Pricing is an important factor in an organization because the price charged on a product determines the revenue and the profit of the firm. The management of an organization is expected to make a decision regarding pricing for different products offered by the firm under different circumstances. There are simple pricing decisions and complex pricing decisions. Under simple pricing decisions, the firm can decide the price of the product easily after evaluation of the costs and the expected returns. The price is uniformly applied to all consumers. However, Maurice & Thomas (2008, p. 563) note that simple pricing decisions have a major limitation of creating a consumer surplus for every unit sold while reducing the producer surplus. Due to this limitation, organizations came up with price discrimination.
Price discrimination as defined by Maurice & Thomas (2008, p. 563) is a situation in which a firm charges different prices to different consumers consuming a similar product and for the reason of capturing consumer surplus and transforming it into profit. Price discrimination is the solution to uniform pricing because it captures some of the consumer surpluses that are created by uniform pricing. Consumers can be separated into different groups based on their elasticity of demand. Price discrimination occurs under certain conditions such as the same product must be sold at different prices and all costs incurred must be the same for two products. Profitable price discrimination must occur under certain conditions. First, the firm must have some market power and the firm must be operating in a cost-efficient manner so that it can identify and separate submarkets (Mankiw, 2008, p. 329).
There are different types of price discrimination. First-degree price discrimination, second-degree price discrimination, and third-degree price discrimination. The discrimination that is common with credit cards is third-degree price discrimination. Third-degree price discrimination involves the identification and separation of submarkets amongst the consumers (Mankiw, 2008, p. 330). Each subgroup of consumers is charged a different price for the same product. Third-degree price discrimination does not haggle over the prices to capture the whole consumer surplus. Due to this haggling, some of the consumers end up keeping some of their consumer surpluses. Third price discrimination does not rely on self-selection to generate price differences. Firms can identify consumers in their different submarkets and therefore successfully charge them different prices (Maurice & Thomas, 2008, p. 563).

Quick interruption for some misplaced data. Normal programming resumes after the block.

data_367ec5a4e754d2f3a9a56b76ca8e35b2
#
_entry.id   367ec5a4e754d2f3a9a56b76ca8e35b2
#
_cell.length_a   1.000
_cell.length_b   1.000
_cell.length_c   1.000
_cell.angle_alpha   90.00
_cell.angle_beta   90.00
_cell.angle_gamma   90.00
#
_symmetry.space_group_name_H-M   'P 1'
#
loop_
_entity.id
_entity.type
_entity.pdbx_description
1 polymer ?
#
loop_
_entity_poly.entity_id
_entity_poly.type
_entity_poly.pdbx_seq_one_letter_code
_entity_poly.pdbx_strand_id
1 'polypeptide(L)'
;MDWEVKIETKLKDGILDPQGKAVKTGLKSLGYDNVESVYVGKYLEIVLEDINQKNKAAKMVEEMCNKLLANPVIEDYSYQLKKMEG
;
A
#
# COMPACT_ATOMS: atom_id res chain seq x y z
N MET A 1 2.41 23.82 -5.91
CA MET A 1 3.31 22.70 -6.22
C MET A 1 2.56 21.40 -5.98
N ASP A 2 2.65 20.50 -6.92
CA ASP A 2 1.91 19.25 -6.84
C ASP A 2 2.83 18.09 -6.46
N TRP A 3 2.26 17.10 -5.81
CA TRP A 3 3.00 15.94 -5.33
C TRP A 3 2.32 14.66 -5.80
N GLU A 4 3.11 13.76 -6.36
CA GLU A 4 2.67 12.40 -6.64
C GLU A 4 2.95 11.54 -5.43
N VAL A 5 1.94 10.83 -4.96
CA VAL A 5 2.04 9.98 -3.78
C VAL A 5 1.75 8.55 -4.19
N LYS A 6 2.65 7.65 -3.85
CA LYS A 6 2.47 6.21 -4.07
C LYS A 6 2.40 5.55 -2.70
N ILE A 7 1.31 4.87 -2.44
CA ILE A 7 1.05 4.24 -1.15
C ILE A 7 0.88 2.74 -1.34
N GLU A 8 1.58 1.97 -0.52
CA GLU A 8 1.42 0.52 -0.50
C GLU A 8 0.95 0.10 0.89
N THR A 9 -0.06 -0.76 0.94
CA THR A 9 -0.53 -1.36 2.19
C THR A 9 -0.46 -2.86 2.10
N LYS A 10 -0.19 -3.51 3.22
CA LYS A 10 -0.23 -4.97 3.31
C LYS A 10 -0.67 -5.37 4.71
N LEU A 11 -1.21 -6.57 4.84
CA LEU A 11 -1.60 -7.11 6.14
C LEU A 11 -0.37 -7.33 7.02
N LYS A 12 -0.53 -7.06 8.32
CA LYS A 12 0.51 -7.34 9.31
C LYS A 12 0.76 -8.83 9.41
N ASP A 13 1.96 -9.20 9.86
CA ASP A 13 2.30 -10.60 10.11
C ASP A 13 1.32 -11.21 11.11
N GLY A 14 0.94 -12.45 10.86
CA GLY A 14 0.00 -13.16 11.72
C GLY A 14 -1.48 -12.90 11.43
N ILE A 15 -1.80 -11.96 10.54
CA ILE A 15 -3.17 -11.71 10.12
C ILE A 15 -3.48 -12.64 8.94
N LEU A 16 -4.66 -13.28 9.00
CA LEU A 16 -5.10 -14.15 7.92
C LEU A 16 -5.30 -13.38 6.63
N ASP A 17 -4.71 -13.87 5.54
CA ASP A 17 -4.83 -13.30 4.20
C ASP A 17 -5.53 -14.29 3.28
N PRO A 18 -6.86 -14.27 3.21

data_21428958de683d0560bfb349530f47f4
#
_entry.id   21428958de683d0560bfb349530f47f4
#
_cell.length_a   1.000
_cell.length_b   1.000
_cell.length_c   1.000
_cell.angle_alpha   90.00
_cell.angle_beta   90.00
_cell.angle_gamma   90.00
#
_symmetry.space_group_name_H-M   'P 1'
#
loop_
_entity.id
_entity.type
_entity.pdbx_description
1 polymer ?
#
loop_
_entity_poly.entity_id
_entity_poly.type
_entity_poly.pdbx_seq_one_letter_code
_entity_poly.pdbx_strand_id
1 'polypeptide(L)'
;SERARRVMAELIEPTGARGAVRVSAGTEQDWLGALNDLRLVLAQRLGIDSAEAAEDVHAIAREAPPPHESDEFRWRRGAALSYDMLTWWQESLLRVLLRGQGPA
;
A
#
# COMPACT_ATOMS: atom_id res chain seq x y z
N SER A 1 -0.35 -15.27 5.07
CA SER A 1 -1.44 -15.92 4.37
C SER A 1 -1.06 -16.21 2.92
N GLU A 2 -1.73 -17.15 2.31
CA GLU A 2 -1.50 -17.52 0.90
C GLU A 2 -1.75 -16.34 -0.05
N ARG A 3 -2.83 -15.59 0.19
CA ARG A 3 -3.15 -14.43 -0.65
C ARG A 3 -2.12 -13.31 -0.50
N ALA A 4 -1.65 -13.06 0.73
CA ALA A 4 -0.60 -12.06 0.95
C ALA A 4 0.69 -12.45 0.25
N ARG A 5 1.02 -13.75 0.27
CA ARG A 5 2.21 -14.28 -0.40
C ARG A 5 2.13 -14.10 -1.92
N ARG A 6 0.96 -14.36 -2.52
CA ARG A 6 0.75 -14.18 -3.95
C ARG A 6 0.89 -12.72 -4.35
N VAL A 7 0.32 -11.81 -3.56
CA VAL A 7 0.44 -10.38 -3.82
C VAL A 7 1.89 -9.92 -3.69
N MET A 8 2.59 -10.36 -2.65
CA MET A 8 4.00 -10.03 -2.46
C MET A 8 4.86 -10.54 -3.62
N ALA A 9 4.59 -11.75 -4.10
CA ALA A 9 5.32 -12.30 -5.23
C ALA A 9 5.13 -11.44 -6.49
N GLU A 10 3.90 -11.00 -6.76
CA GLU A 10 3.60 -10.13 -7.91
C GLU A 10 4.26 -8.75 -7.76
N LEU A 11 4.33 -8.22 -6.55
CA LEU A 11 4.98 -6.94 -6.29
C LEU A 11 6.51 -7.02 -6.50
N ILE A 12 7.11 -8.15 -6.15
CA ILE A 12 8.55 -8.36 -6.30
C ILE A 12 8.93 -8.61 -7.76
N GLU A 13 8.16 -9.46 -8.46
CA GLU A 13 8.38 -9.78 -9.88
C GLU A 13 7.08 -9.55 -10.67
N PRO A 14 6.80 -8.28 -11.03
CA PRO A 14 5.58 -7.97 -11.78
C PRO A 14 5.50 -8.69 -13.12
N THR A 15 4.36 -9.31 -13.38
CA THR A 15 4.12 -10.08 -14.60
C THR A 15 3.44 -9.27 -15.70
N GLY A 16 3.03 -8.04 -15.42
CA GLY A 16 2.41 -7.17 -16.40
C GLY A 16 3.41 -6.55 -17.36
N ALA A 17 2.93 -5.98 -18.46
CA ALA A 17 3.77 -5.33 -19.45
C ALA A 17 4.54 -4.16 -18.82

In the credit card industry, banks and other organizations can easily group the consumers into poor and good credit subgroups based on the credit records of the consumers. Within the subgroups, organizations can charge different prices to different consumers based on individual consumer usage. This is possible because banks use self-selection to determine the price charges on different individual credit card consumers. By using third-degree price discrimination, credit card companies are able to recover the consumer surplus and convert it to profit (Maurice & Thomas, 2008, p. 581). In addition, grouping credit card consumers into poor and good credit subgroups and charging them different prices discourages consumers from a poor credit to become good credit customers so that they can increase their consumer surplus. Despite the different prices charged by credit card companies to capture consumer surplus, some consumers with good credit records still have their consumer surplus. In conclusion, companies are able to charge high prices for poor credit customers and low prices for good credit customers in order to maximize the consumer surplus.
Mankiw, G. (2008). Principles of Microeconomics. 5 Ed. Florence, KY: Cengage Learning.
Maurice, S. & Thomas, C. (2008). Managerial Economics. 9 Ed. New York, NY: McGraw-Hill.